French Foreign Minister Laurent Fabius presented a landmark global climate accord on Saturday, a “historic” measure for transforming the world’s fossil fuel-driven economy within decades and turning the tide on global warming.
At the tail end of the hottest year on record and after four years of fraught U.N. talks often pitting the interests of rich nations against poor, imperiled island states against rising economic powerhouses, Fabius urged officials from nearly 200 nations to support what he hopes will be a final draft.
Setting a broad goal of eliminating the net increase in man-made greenhouse gas emission this century, the agreement does not mandate specific measures or targets. Instead, it creates a system for ensuring countries make good on voluntary domestic efforts to curb emissions, and provides billions more dollars to help poor nations cope with the transition to a greener economy.
“Our responsibility to history is immense,” Fabius told thousands of officials, including President Francois Hollande and U.S. Secretary of State John Kerry, in the main hall of the conference venue on the outskirts of Paris.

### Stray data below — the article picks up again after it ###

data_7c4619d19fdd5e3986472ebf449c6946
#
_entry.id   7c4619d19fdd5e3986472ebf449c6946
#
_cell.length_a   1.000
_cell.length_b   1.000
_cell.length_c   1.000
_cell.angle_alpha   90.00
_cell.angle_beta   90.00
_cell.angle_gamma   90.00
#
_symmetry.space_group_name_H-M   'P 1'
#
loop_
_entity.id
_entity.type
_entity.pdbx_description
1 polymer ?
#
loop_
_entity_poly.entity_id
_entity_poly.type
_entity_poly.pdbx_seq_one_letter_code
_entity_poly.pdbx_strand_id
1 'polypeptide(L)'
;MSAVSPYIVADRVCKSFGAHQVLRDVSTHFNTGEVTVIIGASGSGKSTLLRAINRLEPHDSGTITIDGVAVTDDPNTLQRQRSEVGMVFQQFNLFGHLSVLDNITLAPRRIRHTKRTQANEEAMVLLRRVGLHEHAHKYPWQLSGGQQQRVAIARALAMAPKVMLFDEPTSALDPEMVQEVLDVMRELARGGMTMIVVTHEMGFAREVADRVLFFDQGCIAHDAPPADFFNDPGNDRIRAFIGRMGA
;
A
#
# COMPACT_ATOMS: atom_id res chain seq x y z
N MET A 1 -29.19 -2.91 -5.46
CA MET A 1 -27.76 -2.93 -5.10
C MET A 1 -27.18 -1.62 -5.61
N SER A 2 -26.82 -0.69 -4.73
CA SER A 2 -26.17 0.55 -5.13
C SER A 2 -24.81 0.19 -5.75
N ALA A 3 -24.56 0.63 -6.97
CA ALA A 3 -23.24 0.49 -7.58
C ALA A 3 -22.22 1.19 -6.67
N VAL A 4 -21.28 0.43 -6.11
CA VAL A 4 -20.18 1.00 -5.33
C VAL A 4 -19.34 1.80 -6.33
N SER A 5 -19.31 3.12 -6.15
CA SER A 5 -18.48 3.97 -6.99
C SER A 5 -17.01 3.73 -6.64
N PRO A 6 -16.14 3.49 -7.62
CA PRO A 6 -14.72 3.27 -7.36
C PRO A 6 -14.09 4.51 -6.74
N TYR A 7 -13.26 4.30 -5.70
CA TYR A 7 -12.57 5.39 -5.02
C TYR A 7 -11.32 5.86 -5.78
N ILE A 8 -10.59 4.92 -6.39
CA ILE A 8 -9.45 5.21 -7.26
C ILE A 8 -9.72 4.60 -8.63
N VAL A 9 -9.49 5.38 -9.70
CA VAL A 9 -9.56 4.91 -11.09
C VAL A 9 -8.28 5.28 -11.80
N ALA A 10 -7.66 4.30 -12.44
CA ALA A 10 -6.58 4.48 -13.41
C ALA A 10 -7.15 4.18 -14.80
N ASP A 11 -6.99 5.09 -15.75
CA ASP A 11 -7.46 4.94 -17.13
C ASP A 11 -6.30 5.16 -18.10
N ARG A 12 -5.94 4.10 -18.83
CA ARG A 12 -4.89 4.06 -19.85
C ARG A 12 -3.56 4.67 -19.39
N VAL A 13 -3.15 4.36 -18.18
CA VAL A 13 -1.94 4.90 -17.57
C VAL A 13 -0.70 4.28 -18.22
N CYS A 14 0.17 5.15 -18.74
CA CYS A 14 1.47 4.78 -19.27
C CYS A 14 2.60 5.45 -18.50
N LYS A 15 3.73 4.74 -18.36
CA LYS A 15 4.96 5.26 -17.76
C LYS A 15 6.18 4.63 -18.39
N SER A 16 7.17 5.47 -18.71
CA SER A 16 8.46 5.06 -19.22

“If we were to fail, how could we rebuild this hope?” he asked. “Our children would not understand or forgive us.”
Barring any last-minute objections as negotiators pore over the final text, they will reconvene at around 1545 local time (9.45 a.m. EST) to approve the agreement, a major breakthrough in global efforts to avert the potentially disastrous consequences of an overheated planet.
Calling it an “ambitious and balanced” agreement, Fabius said it would mark a “historic turning point”…